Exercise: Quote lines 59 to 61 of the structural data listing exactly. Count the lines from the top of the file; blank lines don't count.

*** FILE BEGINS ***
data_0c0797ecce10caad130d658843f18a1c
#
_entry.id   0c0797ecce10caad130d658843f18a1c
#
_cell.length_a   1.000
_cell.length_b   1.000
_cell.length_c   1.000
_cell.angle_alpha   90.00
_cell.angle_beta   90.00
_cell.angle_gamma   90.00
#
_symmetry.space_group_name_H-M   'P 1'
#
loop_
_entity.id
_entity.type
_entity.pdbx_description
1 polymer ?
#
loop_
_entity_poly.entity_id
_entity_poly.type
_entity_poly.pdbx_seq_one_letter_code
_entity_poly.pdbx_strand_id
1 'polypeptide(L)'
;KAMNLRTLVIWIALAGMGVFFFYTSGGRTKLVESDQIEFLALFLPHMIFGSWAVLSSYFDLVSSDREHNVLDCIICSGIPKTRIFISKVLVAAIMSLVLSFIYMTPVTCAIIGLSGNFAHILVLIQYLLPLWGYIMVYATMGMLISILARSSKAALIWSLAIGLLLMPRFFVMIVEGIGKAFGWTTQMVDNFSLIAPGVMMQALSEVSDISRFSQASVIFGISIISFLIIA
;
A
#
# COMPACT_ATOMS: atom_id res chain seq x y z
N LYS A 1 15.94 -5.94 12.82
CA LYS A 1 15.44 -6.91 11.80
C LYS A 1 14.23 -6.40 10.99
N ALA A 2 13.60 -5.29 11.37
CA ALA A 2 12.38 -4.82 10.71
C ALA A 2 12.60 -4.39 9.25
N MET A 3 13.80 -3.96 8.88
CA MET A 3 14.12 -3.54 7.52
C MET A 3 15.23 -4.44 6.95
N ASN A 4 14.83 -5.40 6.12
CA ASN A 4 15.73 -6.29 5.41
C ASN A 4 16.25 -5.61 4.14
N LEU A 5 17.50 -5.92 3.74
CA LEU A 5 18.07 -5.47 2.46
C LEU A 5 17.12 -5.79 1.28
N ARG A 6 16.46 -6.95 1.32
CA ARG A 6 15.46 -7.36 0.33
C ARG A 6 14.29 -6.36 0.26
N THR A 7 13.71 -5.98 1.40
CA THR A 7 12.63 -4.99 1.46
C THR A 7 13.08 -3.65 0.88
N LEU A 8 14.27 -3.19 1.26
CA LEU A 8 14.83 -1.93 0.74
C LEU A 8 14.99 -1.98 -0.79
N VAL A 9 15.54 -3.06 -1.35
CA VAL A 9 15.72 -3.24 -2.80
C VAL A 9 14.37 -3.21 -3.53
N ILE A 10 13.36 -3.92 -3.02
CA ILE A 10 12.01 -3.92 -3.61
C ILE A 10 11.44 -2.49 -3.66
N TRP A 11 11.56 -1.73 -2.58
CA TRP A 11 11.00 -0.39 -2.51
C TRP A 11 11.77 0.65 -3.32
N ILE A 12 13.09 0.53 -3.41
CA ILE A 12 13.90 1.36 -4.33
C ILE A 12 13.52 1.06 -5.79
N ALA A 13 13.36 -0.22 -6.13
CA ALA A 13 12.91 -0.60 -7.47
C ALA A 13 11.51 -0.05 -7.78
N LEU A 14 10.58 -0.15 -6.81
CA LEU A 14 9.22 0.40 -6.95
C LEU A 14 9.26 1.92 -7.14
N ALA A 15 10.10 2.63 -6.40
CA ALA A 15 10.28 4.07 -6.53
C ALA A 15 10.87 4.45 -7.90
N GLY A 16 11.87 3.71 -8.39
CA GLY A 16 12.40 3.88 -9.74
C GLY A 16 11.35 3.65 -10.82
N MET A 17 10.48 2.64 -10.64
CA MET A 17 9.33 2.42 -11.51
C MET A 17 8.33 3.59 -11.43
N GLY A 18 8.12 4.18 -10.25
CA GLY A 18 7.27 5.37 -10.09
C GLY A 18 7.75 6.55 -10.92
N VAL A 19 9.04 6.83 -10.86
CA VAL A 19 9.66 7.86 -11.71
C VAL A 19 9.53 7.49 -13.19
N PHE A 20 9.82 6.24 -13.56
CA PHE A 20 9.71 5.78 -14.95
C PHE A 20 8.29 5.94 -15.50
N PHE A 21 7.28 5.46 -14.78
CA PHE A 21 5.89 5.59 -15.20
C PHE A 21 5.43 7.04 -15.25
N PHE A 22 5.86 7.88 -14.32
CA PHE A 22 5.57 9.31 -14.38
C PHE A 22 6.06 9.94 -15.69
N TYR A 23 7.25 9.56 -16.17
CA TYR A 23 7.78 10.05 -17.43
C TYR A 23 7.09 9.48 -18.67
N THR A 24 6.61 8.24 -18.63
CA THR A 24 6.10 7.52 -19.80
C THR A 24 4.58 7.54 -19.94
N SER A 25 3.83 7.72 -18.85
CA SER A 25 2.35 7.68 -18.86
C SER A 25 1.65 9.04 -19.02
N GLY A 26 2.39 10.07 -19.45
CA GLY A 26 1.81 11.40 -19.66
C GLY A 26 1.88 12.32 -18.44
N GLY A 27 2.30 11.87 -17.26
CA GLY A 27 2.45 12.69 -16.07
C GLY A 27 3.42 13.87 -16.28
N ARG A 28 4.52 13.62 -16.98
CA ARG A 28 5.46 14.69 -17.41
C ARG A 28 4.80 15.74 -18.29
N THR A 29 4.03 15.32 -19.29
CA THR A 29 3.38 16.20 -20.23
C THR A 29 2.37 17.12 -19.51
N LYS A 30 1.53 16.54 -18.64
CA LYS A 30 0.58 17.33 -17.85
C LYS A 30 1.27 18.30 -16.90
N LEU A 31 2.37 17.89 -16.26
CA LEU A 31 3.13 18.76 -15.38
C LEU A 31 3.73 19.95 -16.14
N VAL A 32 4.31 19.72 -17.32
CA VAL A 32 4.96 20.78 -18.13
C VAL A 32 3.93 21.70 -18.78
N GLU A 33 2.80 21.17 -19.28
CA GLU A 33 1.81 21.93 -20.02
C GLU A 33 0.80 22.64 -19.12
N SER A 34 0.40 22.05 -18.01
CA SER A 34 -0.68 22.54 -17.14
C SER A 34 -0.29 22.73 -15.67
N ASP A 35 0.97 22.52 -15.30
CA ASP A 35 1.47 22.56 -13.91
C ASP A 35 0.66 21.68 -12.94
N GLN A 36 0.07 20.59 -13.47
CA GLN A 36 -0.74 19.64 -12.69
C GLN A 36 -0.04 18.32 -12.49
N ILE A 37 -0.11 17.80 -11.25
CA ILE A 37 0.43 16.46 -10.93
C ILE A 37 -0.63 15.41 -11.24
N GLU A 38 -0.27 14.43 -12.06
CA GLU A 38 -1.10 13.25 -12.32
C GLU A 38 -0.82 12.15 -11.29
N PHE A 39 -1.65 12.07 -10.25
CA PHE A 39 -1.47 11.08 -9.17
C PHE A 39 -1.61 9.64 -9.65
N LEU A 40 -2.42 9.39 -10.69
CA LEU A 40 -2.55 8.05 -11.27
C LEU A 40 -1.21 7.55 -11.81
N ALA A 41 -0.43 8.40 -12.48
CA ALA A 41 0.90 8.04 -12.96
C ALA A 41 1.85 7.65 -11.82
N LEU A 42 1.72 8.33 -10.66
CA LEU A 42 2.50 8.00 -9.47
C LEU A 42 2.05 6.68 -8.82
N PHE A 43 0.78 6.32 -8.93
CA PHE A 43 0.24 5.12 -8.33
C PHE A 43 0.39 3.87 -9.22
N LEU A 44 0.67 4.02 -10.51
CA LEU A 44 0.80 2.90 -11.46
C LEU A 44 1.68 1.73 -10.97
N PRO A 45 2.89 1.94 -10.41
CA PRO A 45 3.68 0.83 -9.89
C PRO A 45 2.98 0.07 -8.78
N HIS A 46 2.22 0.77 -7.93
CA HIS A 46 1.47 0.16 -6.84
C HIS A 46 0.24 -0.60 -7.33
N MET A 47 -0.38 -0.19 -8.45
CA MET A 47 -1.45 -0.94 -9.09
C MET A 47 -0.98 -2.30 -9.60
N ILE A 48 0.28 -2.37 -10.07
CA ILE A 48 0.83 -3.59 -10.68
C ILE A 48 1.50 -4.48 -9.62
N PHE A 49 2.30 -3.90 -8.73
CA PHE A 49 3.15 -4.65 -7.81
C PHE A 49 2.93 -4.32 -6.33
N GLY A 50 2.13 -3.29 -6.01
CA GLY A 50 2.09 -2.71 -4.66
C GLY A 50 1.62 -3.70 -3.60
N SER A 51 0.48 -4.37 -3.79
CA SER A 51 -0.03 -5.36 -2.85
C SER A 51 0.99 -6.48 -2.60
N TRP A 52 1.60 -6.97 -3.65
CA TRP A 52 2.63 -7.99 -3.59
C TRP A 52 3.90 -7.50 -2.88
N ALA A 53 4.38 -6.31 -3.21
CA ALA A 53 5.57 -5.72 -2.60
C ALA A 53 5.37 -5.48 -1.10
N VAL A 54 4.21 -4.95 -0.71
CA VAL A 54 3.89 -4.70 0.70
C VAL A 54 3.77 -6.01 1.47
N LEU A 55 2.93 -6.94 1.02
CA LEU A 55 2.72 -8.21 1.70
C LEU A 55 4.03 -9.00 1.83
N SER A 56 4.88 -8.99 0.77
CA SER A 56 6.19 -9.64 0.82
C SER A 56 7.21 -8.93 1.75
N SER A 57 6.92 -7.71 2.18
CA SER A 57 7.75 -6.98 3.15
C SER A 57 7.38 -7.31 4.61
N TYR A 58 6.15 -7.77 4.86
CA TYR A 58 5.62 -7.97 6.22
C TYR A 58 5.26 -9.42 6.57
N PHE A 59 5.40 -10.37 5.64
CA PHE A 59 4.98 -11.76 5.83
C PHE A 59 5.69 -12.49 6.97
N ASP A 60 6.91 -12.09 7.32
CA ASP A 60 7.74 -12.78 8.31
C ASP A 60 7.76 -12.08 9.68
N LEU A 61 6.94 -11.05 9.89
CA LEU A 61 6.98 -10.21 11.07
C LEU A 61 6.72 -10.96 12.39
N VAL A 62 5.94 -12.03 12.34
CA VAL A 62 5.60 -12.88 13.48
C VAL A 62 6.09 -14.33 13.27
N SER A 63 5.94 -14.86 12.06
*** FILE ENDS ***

CA ILE A 10 12.01 -3.92 -3.61
C ILE A 10 11.44 -2.49 -3.66
N TRP A 11 11.56 -1.73 -2.58